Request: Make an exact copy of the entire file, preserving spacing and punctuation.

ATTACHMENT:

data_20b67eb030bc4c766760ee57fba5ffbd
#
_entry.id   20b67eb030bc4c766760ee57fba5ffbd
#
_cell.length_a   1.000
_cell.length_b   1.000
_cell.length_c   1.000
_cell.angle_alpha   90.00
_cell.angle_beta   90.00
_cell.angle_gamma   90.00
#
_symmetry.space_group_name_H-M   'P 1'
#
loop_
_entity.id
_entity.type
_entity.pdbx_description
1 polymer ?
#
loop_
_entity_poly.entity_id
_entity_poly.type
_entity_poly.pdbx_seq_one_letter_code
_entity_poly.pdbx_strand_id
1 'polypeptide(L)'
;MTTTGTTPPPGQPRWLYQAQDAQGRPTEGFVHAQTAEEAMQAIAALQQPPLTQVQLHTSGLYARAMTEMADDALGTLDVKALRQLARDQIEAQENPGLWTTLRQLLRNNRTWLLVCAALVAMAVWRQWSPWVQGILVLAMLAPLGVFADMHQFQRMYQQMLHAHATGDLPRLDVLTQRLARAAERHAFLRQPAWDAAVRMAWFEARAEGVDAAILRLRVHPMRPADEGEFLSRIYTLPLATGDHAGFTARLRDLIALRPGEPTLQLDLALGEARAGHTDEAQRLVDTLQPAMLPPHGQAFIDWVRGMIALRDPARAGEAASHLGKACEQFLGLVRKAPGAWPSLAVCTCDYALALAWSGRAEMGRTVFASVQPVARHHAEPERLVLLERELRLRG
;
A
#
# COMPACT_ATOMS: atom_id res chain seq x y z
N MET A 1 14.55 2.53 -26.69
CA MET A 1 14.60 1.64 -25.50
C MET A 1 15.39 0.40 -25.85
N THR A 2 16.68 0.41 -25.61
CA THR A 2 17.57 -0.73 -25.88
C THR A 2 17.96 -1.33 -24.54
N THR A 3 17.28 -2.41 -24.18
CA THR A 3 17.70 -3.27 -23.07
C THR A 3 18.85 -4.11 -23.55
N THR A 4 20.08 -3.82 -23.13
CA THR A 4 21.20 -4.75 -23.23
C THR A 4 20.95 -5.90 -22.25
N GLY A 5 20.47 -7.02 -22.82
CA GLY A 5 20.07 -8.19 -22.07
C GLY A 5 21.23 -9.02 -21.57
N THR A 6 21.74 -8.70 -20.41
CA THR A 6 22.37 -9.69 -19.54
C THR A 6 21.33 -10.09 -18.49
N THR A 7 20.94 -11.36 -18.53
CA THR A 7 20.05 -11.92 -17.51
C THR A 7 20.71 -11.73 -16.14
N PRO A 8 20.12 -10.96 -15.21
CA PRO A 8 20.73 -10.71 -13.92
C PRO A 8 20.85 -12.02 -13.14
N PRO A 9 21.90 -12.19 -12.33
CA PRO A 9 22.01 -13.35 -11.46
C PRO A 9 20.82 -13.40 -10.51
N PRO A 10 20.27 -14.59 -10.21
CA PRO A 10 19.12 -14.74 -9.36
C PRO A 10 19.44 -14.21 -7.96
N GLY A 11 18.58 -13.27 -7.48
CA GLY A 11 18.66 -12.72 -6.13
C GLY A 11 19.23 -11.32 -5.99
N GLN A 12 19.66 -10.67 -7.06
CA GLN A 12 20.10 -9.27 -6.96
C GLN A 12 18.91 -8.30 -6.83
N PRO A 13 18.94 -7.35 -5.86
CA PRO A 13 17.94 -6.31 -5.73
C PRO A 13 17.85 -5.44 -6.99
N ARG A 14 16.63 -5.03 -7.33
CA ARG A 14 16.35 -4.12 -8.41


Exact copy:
data_20b67eb030bc4c766760ee57fba5ffbd
#
_entry.id   20b67eb030bc4c766760ee57fba5ffbd
#
_cell.length_a   1.000
_cell.length_b   1.000
_cell.length_c   1.000
_cell.angle_alpha   90.00
_cell.angle_beta   90.00
_cell.angle_gamma   90.00
#
_symmetry.space_group_name_H-M   'P 1'
#
loop_
_entity.id
_entity.type
_entity.pdbx_description
1 polymer ?
#
loop_
_entity_poly.entity_id
_entity_poly.type
_entity_poly.pdbx_seq_one_letter_code
_entity_poly.pdbx_strand_id
1 'polypeptide(L)'
;MTTTGTTPPPGQPRWLYQAQDAQGRPTEGFVHAQTAEEAMQAIAALQQPPLTQVQLHTSGLYARAMTEMADDALGTLDVKALRQLARDQIEAQENPGLWTTLRQLLRNNRTWLLVCAALVAMAVWRQWSPWVQGILVLAMLAPLGVFADMHQFQRMYQQMLHAHATGDLPRLDVLTQRLARAAERHAFLRQPAWDAAVRMAWFEARAEGVDAAILRLRVHPMRPADEGEFLSRIYTLPLATGDHAGFTARLRDLIALRPGEPTLQLDLALGEARAGHTDEAQRLVDTLQPAMLPPHGQAFIDWVRGMIALRDPARAGEAASHLGKACEQFLGLVRKAPGAWPSLAVCTCDYALALAWSGRAEMGRTVFASVQPVARHHAEPERLVLLERELRLRG
;
A
#
# COMPACT_ATOMS: atom_id res chain seq x y z
N MET A 1 14.55 2.53 -26.69
CA MET A 1 14.60 1.64 -25.50
C MET A 1 15.39 0.40 -25.85
N THR A 2 16.68 0.41 -25.61
CA THR A 2 17.57 -0.73 -25.88
C THR A 2 17.96 -1.33 -24.54
N THR A 3 17.28 -2.41 -24.18
CA THR A 3 17.70 -3.27 -23.07
C THR A 3 18.85 -4.11 -23.55
N THR A 4 20.08 -3.82 -23.13
CA THR A 4 21.20 -4.75 -23.23
C THR A 4 20.95 -5.90 -22.25
N GLY A 5 20.47 -7.02 -22.82
CA GLY A 5 20.07 -8.19 -22.07
C GLY A 5 21.23 -9.02 -21.57
N THR A 6 21.74 -8.70 -20.41
CA THR A 6 22.37 -9.69 -19.54
C THR A 6 21.33 -10.09 -18.49
N THR A 7 20.94 -11.36 -18.53
CA THR A 7 20.05 -11.92 -17.51
C THR A 7 20.71 -11.73 -16.14
N PRO A 8 20.12 -10.96 -15.21
CA PRO A 8 20.73 -10.71 -13.92
C PRO A 8 20.85 -12.02 -13.14
N PRO A 9 21.90 -12.19 -12.33
CA PRO A 9 22.01 -13.35 -11.46
C PRO A 9 20.82 -13.40 -10.51
N PRO A 10 20.27 -14.59 -10.21
CA PRO A 10 19.12 -14.74 -9.36
C PRO A 10 19.44 -14.21 -7.96
N GLY A 11 18.58 -13.27 -7.48
CA GLY A 11 18.66 -12.72 -6.13
C GLY A 11 19.23 -11.32 -5.99
N GLN A 12 19.66 -10.67 -7.06
CA GLN A 12 20.10 -9.27 -6.96
C GLN A 12 18.91 -8.30 -6.83
N PRO A 13 18.94 -7.35 -5.86
CA PRO A 13 17.94 -6.31 -5.73
C PRO A 13 17.85 -5.44 -6.99
N ARG A 14 16.63 -5.03 -7.33
CA ARG A 14 16.35 -4.12 -8.41